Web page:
WR:  I did it for a reason and I won't say why and those reasons are paying off.   But, it was done to show the industry and everybody.  I got New Ocean Media, Doug Weber.  Doug is amazing. I love Doug.  I got the people I need behind me and I'm paying them myself.  New Ocean is family.  New Ocean has been working with me since Mushroomhead.  I have Logan with Satellite Touring doing my booking.  I got approached by Europe last night.  There's a lot of interest in AKC right now, and it's not because of Unbroken, it's because of “Angel” and “Wish.”  I had a couple old industry friends come to me last night and said, “You might want to buckle down. People are watching.”


The team behind you is what's most important. I've been listening to the two singles pretty much non-stop the last couple of days.  I absolutely love  “Angel On The Outside.”   Can you give me a little insight into this song.



WR:  “Angel” is the story of me being thrown out of Mushroomhead.  It is an embodiment, but it's told in the story of Satan being tossed out of heaven.  I'm the bad guy, and I'm not.  I just thought it was a really great story of being held above all and then being cast away.  To me it was about, where, do I go, what do I do?  I'm alone and damned to be right here.  It's an opening of my soul of how hard it was.  I'm not saying I was in love with being in Mushroomhead, no, but it was a fucking transition to come out of that world and to be so confused as to who I was.


“I Wish” is also amazing.  What was your inspiration behind that



WR:  That's about a friend of mine that got hooked on heroin and I watched it and I had wished I had done something.  By the end of it, it wasn't my fault and I had to take it off me.  I had this total guilt of watching him go down this tube and not saying anything like,  “Dude , what the fuck are you doing?  You know that shit is a dead end street.”  He got help and I'm so glad that story has a happy ending.  His mom got involved and he got arrested and he's been in rehab for a year and has not touched shit. I love him and I want him healthy. I don't want to lose my friend.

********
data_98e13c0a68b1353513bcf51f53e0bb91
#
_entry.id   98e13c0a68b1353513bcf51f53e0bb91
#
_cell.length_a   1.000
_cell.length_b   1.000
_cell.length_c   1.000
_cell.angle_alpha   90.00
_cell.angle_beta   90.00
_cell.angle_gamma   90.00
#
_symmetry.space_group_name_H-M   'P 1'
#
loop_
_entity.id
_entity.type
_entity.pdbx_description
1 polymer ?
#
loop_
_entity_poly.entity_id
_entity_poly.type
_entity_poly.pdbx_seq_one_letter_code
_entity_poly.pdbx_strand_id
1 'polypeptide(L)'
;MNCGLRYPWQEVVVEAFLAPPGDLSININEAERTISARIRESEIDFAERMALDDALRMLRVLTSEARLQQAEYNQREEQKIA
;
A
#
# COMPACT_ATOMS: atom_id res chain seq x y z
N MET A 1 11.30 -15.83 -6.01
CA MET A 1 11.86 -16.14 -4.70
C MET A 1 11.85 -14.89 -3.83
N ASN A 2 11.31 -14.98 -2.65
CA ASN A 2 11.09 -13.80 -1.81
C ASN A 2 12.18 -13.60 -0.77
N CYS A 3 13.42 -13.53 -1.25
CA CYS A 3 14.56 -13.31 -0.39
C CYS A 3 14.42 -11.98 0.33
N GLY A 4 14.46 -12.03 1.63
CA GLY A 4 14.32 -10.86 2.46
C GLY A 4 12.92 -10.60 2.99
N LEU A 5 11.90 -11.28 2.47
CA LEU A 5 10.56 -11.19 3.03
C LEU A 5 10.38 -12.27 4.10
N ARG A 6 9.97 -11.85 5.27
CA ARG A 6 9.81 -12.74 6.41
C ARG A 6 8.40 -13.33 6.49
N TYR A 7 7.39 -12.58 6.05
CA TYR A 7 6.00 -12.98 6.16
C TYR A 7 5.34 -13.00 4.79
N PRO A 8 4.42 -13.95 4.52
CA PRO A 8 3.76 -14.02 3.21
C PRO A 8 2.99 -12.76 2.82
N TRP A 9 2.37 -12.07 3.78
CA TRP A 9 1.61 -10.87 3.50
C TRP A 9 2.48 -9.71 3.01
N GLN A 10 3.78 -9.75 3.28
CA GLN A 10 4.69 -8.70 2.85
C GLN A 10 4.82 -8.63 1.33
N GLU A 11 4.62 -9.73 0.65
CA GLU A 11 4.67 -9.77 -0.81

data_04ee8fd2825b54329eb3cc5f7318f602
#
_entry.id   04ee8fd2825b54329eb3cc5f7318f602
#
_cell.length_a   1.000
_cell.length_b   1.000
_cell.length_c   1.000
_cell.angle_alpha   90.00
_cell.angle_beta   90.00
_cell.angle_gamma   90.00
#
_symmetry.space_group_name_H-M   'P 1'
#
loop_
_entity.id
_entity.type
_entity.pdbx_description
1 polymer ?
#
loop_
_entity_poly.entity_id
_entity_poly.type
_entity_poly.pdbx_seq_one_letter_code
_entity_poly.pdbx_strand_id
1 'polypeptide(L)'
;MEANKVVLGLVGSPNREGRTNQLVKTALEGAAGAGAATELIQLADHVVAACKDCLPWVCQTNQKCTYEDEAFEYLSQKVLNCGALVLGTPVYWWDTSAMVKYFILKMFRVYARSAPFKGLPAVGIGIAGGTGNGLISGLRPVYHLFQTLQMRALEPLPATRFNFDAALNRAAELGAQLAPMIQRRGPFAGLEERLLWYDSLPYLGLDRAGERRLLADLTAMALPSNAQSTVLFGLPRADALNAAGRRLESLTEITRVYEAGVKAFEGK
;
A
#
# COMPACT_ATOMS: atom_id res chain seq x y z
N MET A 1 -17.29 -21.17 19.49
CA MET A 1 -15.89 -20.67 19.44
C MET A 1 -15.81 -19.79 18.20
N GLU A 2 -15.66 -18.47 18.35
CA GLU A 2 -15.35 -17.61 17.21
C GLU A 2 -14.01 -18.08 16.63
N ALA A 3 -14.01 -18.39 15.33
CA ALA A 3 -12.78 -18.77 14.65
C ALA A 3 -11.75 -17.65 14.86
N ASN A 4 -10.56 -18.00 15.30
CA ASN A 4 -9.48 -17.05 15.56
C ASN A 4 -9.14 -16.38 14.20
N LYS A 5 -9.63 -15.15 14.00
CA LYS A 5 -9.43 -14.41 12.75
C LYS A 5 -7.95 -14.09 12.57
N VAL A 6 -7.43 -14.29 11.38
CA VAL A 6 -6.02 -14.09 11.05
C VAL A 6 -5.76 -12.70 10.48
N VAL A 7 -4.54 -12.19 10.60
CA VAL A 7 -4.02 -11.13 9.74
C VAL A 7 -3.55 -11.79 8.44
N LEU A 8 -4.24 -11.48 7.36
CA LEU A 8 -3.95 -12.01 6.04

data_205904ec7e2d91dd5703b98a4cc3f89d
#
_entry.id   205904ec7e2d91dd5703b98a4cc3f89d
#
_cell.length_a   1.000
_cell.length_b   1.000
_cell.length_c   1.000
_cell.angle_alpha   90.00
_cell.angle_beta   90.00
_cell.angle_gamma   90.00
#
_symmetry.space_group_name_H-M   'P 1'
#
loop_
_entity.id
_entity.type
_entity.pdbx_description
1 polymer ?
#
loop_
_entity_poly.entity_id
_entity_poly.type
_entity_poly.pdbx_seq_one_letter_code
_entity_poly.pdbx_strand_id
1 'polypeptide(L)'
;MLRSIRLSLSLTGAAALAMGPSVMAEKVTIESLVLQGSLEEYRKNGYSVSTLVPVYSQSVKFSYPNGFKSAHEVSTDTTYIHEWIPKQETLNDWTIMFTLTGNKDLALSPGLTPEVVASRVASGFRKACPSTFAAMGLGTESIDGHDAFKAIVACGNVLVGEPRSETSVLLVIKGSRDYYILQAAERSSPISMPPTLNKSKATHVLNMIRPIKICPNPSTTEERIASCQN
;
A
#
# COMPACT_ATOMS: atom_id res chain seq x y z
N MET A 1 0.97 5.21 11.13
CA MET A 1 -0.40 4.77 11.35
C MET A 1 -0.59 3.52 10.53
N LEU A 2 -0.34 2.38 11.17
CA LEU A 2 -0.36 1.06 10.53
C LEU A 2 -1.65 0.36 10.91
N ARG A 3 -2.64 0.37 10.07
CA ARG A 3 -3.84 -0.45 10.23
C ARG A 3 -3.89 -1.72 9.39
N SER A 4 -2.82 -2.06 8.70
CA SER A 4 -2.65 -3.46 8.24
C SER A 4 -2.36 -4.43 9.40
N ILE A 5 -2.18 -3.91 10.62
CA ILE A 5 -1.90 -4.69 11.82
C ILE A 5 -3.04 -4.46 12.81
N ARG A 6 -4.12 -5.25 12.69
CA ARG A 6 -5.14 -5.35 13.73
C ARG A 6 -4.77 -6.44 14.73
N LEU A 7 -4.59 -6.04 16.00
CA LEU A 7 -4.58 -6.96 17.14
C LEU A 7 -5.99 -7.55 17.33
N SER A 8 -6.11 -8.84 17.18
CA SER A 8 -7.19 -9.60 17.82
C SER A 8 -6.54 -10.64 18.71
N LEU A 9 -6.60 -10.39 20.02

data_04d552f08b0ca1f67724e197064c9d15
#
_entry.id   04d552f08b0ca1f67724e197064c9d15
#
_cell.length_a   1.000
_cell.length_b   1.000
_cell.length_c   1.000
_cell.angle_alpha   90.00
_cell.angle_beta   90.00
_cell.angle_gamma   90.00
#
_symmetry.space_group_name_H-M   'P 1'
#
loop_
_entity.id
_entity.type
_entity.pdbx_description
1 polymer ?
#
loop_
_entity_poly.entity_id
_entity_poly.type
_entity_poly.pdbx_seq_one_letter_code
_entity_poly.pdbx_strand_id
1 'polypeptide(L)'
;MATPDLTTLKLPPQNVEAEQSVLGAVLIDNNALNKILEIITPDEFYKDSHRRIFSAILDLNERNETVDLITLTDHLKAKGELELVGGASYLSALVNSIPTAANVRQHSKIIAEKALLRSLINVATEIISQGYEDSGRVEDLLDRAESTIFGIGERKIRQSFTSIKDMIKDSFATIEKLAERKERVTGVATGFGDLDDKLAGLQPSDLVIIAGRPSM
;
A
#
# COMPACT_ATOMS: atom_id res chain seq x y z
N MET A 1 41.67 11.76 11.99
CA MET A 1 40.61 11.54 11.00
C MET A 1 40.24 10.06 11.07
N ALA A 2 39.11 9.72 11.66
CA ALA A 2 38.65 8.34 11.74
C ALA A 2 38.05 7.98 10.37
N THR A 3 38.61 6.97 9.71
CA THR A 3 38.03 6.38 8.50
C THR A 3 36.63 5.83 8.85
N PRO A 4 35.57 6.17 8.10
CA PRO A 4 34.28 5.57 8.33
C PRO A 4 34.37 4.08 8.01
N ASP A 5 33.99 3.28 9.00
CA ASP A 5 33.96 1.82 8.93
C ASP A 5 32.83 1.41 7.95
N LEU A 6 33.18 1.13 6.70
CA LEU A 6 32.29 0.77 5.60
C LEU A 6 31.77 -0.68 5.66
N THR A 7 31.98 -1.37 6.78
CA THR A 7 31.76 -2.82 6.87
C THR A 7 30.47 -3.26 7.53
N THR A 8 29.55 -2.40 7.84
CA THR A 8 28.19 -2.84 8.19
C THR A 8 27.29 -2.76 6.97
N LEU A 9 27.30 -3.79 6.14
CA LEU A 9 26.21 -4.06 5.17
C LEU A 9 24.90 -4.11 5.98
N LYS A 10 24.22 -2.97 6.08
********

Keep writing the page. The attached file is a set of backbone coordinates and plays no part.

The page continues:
These singles seem to have a perfect balance of rock and metal, but lighter than I would expect coming from you.  Do you seem to be going a little more in the rock direction for your next album?


WR:  I don't want to be heavy anymore.  I'm doing what I love.  I can't make everybody happy.  Yes, you are going to get your brutal moments from me.  The kids are going to get their heavy stuff, but I'm pushing 40 and I want to sing stuff that has feeling.  I want to sing more mature songs.  I've yelled at you for 20 years. I don't have anything else to tell at you about.  That was a very lyrically and vocally brutal album.  You got your heavy album.  Now, I'm laying back and I'm going to start showing you some other stuff.  I'm getting fans from those singles that have no clue who AKC or Mushroomhead, or who Waylon Reavis is and I love it.  I don't want my past achievements and past endeavors to embody what I'm doing.  I'm not the same person.



That's what surprised me when Doug sent me the singles. It was not what I expected from you, but I actually liked  it better.  Speaking of which, what are your plans? Are you going to release a new album?


WR:  They're not going to be on the new album. They're singles.  If they are, they're going to be bonus tracks.  I'm releasing The Indifference of Good Man early 2018.  I already have a new album.  I said it before and I'll say it again, “Ten years, ten albums and I'm out.”  I'm retiring at 48.  I've got nine albums left.  That's all hon.  And then I'm going to fake my death and nobody is ever going to hear from me again.  


Opus will find you!


WR:  Opie will find me! (laughing)


I've seen your live show a couple times already and it's always a lot of fun. For those who haven't come out to see AKC, what do you have to say to them?


WR:  What are you waiting on?  Get up and do something.  You have to experience AKC to understand it.  You don't have to know who I am, you don't have to know who Mushroomhead is, because you aren't going to get either one of them.  You're going to get AKC.  You've been here every time.  It's a different experience.


Absolutely.  Do you have anything else you'd like to say in conclusion?